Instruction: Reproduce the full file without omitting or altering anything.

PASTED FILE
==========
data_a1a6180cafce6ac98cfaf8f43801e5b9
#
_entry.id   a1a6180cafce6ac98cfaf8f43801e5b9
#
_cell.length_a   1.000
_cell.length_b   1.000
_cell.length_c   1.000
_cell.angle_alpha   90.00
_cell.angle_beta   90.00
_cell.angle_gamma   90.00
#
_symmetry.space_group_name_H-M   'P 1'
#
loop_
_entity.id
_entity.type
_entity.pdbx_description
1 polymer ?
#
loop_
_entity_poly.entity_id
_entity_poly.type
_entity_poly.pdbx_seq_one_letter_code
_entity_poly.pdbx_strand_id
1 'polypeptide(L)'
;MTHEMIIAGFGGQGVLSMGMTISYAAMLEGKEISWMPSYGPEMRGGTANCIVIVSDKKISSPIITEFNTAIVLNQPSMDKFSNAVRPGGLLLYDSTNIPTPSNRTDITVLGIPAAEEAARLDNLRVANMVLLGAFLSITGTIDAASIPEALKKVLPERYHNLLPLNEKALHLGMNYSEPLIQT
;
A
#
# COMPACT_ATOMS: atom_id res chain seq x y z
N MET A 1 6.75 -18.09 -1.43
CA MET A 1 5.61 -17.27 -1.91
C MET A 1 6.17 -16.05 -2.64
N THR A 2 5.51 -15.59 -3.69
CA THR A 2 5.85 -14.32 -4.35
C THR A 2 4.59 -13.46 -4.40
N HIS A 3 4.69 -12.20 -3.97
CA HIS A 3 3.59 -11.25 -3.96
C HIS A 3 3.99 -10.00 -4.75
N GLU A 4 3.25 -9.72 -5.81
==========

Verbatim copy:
data_a1a6180cafce6ac98cfaf8f43801e5b9
#
_entry.id   a1a6180cafce6ac98cfaf8f43801e5b9
#
_cell.length_a   1.000
_cell.length_b   1.000
_cell.length_c   1.000
_cell.angle_alpha   90.00
_cell.angle_beta   90.00
_cell.angle_gamma   90.00
#
_symmetry.space_group_name_H-M   'P 1'
#
loop_
_entity.id
_entity.type
_entity.pdbx_description
1 polymer ?
#
loop_
_entity_poly.entity_id
_entity_poly.type
_entity_poly.pdbx_seq_one_letter_code
_entity_poly.pdbx_strand_id
1 'polypeptide(L)'
;MTHEMIIAGFGGQGVLSMGMTISYAAMLEGKEISWMPSYGPEMRGGTANCIVIVSDKKISSPIITEFNTAIVLNQPSMDKFSNAVRPGGLLLYDSTNIPTPSNRTDITVLGIPAAEEAARLDNLRVANMVLLGAFLSITGTIDAASIPEALKKVLPERYHNLLPLNEKALHLGMNYSEPLIQT
;
A
#
# COMPACT_ATOMS: atom_id res chain seq x y z
N MET A 1 6.75 -18.09 -1.43
CA MET A 1 5.61 -17.27 -1.91
C MET A 1 6.17 -16.05 -2.64
N THR A 2 5.51 -15.59 -3.69
CA THR A 2 5.85 -14.32 -4.35
C THR A 2 4.59 -13.46 -4.40
N HIS A 3 4.69 -12.20 -3.97
CA HIS A 3 3.59 -11.25 -3.96
C HIS A 3 3.99 -10.00 -4.75
N GLU A 4 3.25 -9.72 -5.81